Today I thought how much you would have loved watching Rachel as goalie. Her red mouth guard makes a loony smile, and she stands tall in the net like a blond Amazon. We call her RoboRach, her bright orange pads giving her the look of a Transformer. You would have sat talking to me, drinking me in, loving me until I redirected your vision, saying: "Look, Mom, they're headed toward Rach. Look, look there--you'll see her stop the ball."

I could see myself turning left instead of right after the game, following the winding road to where you are now. In my heart, I would throw myself across your grave, face down in the spiky grass, tracing your name and date on the bronze plate with my disconnected fingers. People watching would have seen a woman sitting on a concrete bench; perhaps she would have covered her face with her hands. Instead, I turned right onto McKnight Road, so I would be on time to meet the bus.

Tuesday, September 2, 2008

Letting Go

I am perched on a black faux leather stool in the middle of Sephora, feeling rather conspicuous as a flawlessly sponged and lined face asks me questions.

"Where is your daughter going to school?" she asks as she brushes on a thick layer of Dior foundation. I have asked for something to help my old skin look younger. "Yes, want something to make you look dewey," she says.

Dewey would be miraculous at 52, but I would settle for something that would masque the tiredness in my face. "She's going to California," I tell her. "To the University of California at Davis."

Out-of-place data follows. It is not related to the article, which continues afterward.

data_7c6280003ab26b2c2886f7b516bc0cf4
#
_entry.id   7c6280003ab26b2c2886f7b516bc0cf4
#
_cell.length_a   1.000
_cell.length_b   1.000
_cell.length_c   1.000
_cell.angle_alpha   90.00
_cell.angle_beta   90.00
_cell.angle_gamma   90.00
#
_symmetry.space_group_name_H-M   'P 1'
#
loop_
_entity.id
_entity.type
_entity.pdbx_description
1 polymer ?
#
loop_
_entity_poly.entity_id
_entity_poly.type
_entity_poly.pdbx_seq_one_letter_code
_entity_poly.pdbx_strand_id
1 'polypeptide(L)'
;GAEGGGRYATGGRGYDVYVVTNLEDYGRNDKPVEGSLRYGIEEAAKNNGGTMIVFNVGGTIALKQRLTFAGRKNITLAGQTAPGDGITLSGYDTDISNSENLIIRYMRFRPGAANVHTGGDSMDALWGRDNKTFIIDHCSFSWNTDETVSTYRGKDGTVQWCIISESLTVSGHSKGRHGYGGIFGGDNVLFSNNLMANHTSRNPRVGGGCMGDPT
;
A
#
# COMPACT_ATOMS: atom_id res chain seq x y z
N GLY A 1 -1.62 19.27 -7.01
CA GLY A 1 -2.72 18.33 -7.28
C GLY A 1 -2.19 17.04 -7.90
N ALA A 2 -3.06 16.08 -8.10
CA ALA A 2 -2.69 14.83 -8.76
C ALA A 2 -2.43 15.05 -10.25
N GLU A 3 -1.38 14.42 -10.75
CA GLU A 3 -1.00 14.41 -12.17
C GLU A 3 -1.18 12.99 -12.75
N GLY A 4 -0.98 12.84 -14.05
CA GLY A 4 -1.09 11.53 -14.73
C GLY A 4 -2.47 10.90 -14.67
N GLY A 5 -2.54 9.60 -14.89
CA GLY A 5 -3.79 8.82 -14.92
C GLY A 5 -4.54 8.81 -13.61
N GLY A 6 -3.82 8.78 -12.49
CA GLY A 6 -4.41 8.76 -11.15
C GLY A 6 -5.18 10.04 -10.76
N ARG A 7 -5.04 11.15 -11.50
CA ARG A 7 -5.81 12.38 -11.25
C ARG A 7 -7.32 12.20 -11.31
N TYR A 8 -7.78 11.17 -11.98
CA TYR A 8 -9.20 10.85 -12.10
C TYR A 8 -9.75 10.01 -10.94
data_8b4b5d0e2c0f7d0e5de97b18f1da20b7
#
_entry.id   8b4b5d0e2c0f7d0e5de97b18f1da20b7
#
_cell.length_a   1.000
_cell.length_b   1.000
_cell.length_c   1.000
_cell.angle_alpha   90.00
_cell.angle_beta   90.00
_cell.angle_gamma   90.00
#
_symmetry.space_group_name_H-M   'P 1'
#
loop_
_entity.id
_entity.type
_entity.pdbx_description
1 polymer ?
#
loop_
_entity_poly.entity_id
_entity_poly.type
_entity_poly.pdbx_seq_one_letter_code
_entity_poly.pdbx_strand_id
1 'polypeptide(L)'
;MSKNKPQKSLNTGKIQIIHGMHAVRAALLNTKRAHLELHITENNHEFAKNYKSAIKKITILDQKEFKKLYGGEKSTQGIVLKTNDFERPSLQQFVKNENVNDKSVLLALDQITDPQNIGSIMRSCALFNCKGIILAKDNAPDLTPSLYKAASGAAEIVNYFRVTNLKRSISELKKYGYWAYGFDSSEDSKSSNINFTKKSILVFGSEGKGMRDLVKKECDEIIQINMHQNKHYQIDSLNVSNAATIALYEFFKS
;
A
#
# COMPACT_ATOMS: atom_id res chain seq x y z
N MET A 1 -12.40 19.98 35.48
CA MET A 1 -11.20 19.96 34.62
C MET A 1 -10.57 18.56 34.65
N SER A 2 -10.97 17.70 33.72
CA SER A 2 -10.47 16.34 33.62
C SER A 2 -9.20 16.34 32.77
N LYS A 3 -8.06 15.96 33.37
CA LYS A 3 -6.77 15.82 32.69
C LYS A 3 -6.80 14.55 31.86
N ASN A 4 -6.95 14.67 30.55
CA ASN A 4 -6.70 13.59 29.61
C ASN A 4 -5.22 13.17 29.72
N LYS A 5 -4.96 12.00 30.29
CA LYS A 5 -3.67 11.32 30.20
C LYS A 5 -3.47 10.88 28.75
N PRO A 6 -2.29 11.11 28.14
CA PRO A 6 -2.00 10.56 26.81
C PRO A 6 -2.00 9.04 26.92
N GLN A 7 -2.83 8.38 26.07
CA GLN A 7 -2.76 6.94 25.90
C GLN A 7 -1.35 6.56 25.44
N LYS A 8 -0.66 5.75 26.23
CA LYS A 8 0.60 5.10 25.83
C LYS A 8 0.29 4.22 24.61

"To California, California?" she asks as the brush stabs foundation into the side of my nose.

I have answered this question hundreds of times since last fall when my daughter signed the NCAA Division 1 intent papers. "Yes, near Sacramento."

"Ohhhhh, that's so far," she coos. I hope the foundation is doing its job.

"Yes, it is far," I answer roboticly, as I've answered nearly everyone who has heard she is going to UC Davis. "But, it's been her dream to play Division 1 lacrosse. How could I keep her from her dream?"

I look up at my daughter, wandering freshfaced through the aisles of liners, bronzers, and concealers. She carries a round mesh basket, into which she drops various colored pencils, tubes, and boxes. We have been shopping for weeks, buying room decor, clothes, school supplies, books.

Winding her way back to me, she glances with a bit of alarm at my face, which has now been brushed with powder, blush, and a mash of bronze beads.

"What do you think?"

"I like the way you usually do your makeup, Mom," she says, "but this looks nice."

In the mirror I see that the dewey look involves emphasizing the fine lines around my lips and nose. My personal makeup stylist tells me, "We can change anything you don't like."

If only that were so. I buy the expensive foundation and concealer, putting back the dry powders that gathered in the creases of my face.

We purchase my daughter's pencils, tubes, and boxes, and we will add them to the evergrowing pile on the floor of her room, a pile that is a hedge against the day I fly home from California. She is collecting all she might need in any scenario, wrapping these new things around her as an insulation from the certain loneliness she will feel when she wakes to find herself only one instead of being one of six. In the packing, can I slip some of who we are together between the layers of sleep shorts and bathing suits? Can I leave something there for her to find, to hold onto until she gets her California legs, until the new becomes more real than the old?

I catch our reflection in Sephora's window as we leave, shoulder to shoulder, close enough to distance the coming separation. Even in the blurry mirror image, the Dior foundation lays heavily on my skin.